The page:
Second inauguration of Harry S. Truman
|1949 Inauguration of Harry S. Truman|
Harry Truman delivers his inaugural address after being sworn in for his first officially full term in office.
|Participants||President of the United States, Harry S. Truman
Fred M. Vinson
Alben W. Barkley
Stanley Forman Reed
|Date||January 20, 1949|
The inauguration of Harry S. Truman as the 33rd President of the United States was held on January 20, 1949. The inauguration marked the commencement of the first full four-year term of Harry S. Truman as President and the only four-year term of Alben W. Barkley as Vice President. (Harry Truman served out most of Franklin Delano Roosevelt's 4th term but was not inaugurated as President in 1945. Rather, he was inaugurated as Vice-President in 1945) Chief Justice Fred M. Vinson administered the Oath of office.
It was the first televised US presidential inauguration and the first with an air parade. Truman also restarted the tradition of an official inaugural ball, which had disappeared since Warren G. Harding. The day before the inaugural ceremony, Truman signed a law doubling President's salary to $100,000 a year—the first such increase since Ulysses S. Grant's salary doubled to $50,000 in 1873.
The inaugural celebration, organized by Melvin D. Hildreth, lasted the full week from January 16–23. The New York Times described it as "the most splendiferous since Franklin D. Roosevelt tried to lift the pall of gloom of 1933 with brave words proclaiming the New Deal". Some confusion was generated when thousands of people received souvenir "invitations" that were in fact not valid tickets to inaugural events.
1.3 million people reportedly stood on Constitution and Pennsylvania Avenues in Washington, D.C., to watch the inaugural parade. Six hundred warplanes flew overhead, and army soldiers marched with new weaponry on display. Some of the marching units were racially mixed. During the parade, Truman was saluted by retired General and future President Dwight D. Eisenhower, then President of Columbia University. Truman drew media attention for 'snubbing' southern Governors Strom Thurmond and Herman Talmadge during the parade.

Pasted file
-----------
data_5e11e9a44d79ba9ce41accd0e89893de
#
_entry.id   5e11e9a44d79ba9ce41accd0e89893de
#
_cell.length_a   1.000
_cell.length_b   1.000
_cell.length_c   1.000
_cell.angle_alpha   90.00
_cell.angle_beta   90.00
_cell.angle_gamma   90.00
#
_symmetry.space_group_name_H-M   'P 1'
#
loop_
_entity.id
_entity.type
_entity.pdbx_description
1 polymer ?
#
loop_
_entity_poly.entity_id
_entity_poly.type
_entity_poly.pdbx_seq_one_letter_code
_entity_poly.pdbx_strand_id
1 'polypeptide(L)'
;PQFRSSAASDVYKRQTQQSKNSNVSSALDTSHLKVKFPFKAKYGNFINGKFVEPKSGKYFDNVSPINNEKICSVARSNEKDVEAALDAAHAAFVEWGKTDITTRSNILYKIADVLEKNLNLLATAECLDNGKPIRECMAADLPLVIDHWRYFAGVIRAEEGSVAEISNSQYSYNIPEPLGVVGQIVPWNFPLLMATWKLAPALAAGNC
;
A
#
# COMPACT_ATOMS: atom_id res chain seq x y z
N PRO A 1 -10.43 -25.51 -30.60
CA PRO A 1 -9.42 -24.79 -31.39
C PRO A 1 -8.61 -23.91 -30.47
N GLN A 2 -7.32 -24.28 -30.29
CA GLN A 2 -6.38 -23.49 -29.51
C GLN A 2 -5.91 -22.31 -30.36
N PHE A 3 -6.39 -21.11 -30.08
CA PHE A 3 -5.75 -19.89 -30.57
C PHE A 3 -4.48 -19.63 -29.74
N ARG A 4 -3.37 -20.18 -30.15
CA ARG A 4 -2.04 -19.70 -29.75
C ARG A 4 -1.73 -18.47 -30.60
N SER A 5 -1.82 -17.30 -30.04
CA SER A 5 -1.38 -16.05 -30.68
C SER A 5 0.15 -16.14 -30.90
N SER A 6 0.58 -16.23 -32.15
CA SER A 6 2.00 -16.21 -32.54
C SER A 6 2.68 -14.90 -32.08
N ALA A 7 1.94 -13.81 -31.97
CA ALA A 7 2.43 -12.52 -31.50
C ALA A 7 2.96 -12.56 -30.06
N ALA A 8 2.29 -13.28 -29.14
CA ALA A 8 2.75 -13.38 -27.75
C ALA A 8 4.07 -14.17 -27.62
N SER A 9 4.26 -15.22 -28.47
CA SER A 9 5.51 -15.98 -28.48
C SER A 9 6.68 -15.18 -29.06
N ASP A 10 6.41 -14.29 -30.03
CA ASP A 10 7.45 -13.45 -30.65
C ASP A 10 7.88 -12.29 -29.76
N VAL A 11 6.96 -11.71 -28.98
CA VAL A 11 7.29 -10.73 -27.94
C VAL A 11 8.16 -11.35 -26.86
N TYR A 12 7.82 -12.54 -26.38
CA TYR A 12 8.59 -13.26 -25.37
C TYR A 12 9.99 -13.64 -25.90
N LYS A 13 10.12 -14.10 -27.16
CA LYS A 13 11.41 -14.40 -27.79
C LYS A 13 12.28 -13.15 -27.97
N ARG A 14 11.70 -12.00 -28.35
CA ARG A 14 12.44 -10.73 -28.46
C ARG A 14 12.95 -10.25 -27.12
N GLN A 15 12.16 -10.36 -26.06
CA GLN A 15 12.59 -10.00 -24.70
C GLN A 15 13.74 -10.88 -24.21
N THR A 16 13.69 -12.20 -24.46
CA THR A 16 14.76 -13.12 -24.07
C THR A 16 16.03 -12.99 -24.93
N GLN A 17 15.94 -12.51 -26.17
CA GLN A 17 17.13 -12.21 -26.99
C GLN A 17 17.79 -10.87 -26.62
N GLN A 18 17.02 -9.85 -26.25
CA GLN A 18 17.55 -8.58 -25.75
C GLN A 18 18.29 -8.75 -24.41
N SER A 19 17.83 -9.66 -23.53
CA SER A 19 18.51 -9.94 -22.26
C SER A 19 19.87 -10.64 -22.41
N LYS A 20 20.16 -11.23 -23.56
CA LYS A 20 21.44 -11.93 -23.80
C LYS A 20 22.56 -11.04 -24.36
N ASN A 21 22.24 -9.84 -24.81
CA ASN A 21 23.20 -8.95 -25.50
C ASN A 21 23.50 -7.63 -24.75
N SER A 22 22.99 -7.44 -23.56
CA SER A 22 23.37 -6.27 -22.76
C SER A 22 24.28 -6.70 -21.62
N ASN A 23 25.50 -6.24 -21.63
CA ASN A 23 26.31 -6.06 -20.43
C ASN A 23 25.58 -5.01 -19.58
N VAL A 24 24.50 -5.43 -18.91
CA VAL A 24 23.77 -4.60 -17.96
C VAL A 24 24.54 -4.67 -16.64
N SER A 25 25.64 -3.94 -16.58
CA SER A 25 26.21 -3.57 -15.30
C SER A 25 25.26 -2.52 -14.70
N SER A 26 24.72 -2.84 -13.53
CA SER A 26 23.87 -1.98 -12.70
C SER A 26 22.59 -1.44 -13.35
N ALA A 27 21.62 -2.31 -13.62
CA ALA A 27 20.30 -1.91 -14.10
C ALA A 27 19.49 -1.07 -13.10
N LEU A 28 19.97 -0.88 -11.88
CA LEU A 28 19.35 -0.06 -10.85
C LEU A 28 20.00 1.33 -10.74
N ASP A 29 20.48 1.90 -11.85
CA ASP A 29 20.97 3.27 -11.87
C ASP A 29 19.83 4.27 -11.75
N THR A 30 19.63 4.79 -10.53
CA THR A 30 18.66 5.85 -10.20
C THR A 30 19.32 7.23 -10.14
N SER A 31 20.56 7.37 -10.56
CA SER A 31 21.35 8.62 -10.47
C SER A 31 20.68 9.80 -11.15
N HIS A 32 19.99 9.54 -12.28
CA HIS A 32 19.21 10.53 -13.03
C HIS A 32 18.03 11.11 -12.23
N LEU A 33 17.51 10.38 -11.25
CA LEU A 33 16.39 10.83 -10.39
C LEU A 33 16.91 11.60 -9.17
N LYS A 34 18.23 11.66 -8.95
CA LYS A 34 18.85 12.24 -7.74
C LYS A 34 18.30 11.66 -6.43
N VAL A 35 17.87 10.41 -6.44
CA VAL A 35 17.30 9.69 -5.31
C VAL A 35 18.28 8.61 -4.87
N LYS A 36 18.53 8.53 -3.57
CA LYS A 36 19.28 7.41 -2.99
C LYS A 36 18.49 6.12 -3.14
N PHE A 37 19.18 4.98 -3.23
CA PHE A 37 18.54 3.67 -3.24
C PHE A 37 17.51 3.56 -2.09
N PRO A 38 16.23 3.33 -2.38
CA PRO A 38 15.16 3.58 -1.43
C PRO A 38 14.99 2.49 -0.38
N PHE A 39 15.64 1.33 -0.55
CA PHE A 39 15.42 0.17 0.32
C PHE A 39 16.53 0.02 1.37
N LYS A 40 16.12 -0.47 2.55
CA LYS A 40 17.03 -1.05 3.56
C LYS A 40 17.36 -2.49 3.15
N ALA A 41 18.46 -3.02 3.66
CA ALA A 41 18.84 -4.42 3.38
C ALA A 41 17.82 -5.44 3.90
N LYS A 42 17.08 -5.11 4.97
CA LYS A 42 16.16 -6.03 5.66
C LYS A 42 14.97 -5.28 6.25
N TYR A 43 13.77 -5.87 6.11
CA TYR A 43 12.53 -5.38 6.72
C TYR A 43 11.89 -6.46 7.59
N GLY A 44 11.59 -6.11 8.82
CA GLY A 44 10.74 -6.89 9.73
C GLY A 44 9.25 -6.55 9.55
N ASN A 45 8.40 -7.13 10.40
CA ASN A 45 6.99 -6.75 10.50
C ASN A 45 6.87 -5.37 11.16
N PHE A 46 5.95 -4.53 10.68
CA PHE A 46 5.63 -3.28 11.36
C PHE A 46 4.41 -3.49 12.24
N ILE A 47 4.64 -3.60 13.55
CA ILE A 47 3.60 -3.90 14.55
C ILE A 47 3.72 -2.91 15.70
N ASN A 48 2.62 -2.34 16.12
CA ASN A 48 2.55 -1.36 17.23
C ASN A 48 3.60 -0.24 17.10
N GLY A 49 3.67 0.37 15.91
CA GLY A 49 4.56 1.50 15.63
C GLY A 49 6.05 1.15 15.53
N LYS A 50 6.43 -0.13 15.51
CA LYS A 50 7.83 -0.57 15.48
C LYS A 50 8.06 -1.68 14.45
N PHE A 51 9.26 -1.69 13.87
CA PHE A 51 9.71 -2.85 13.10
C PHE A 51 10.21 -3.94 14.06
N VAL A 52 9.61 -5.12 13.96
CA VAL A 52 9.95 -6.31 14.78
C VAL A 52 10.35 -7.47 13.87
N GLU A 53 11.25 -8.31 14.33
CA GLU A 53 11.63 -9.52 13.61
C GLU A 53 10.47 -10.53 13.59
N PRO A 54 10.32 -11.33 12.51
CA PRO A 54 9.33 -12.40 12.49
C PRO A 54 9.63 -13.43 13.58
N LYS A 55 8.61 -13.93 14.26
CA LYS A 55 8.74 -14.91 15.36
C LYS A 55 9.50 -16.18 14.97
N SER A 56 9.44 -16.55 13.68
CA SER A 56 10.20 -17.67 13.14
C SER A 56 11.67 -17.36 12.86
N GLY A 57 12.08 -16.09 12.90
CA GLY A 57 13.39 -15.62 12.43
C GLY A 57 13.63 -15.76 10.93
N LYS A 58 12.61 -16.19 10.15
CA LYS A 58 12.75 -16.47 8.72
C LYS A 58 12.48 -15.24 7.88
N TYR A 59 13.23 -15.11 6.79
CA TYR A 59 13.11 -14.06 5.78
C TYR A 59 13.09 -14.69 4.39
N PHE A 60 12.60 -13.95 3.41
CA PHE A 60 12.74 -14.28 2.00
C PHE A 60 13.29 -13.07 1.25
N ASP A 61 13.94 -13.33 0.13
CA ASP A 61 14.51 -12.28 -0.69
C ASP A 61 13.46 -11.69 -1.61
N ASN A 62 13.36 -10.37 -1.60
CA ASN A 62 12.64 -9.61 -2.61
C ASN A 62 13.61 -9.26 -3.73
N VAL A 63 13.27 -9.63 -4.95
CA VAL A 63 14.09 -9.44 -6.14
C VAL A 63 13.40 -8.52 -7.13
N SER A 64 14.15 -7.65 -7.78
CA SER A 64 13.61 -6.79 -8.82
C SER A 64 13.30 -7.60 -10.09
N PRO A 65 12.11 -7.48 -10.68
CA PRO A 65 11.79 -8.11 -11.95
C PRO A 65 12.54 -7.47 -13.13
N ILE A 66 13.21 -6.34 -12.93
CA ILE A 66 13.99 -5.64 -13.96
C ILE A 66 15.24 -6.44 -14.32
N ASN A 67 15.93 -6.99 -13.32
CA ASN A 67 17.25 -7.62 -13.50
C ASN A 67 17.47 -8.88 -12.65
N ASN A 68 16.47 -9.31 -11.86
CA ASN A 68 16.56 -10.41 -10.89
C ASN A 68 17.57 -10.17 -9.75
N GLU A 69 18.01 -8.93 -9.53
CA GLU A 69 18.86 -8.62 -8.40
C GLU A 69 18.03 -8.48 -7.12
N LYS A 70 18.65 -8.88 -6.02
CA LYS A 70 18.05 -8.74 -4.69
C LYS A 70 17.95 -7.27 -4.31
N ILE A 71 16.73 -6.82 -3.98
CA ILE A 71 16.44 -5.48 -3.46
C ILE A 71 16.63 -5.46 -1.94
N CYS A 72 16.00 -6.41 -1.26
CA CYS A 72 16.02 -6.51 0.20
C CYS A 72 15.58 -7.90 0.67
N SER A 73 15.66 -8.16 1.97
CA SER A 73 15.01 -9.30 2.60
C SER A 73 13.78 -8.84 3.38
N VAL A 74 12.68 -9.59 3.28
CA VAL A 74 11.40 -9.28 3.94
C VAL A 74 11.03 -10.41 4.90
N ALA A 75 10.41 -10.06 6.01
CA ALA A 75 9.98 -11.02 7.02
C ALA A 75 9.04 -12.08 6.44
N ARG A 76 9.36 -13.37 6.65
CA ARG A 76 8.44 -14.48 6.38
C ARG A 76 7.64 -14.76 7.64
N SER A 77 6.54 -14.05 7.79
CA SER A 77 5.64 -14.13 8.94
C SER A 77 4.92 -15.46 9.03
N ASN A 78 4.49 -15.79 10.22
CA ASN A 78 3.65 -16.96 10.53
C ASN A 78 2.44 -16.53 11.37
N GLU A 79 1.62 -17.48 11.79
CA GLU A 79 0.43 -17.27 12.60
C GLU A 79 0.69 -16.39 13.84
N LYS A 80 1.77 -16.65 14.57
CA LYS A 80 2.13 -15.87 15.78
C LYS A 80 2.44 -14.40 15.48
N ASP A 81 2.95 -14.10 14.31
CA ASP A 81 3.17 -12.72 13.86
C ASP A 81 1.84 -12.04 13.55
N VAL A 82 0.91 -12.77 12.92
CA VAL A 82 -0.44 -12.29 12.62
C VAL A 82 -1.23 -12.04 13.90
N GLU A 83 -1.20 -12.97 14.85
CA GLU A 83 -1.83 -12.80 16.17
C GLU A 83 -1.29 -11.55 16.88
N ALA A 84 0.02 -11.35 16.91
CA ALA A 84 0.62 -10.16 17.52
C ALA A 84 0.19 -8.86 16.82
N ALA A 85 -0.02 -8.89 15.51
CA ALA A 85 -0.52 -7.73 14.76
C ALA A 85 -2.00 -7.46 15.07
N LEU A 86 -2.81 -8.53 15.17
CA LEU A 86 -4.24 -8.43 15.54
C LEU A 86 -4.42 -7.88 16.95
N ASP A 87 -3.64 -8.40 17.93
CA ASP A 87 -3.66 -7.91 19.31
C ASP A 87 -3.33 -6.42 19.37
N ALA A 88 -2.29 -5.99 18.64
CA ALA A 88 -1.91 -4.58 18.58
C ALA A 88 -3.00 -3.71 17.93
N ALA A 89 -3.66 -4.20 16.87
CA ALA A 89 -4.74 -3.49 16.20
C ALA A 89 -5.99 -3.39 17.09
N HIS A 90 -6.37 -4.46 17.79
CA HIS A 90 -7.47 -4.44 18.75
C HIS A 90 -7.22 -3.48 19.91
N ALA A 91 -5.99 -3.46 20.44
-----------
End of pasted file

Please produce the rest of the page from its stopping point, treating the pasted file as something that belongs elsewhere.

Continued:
The inaugural ceremony took place on January 20, 1949. Truman took the oath of office administered by Chief Justice of the United States Fred Vinson. Truman then delivered an address and departed with the parade.
According to one analysis, the delayed arrival of members of Congress created a break in succession of Truman's terms as President. The 20th Amendment to the United States Constitution, ratified in 1933, states that a President's term ends at noon on January 20 after the election. Members of Congress arrived 10 minutes late and took another 10 minutes to take their seats. Vice President Alben W. Barkley was inaugurated at 12:23 and technically served as President for six minutes, until Truman was inaugurated at 12:29.
In the inaugural address, sometimes called the Four Point speech, Truman discussed economic growth and opposition to Communism across the globe. This moment is often identified as the beginning of development policy in relation to Third World.
Millions of people watched the inauguration, broadcast as a single live program that aired on every network. (Millions more listened on radio). Many schoolchildren watched from their classrooms. Truman authorized a holiday for federal employees so that they could also watch. The ceremony, and Truman's speech, were also broadcast abroad through the Voice of America, and translated into other languages including Russian and German. According to some calculations, the 1949 inauguration had more witnesses than all previous Presidential inaugurations combined.
Despite being widely attacked as communists, thousands of members of the Civil Rights Congress arrived in Washington, D.C., to protest the inauguration. The group protested Smith Act trials of communist leaders, as well as unfair death penalty sentences for African Americans. They also called for a permanent Fair Employment Practices Commission and the abolition of the House Un-American Activities Committee.
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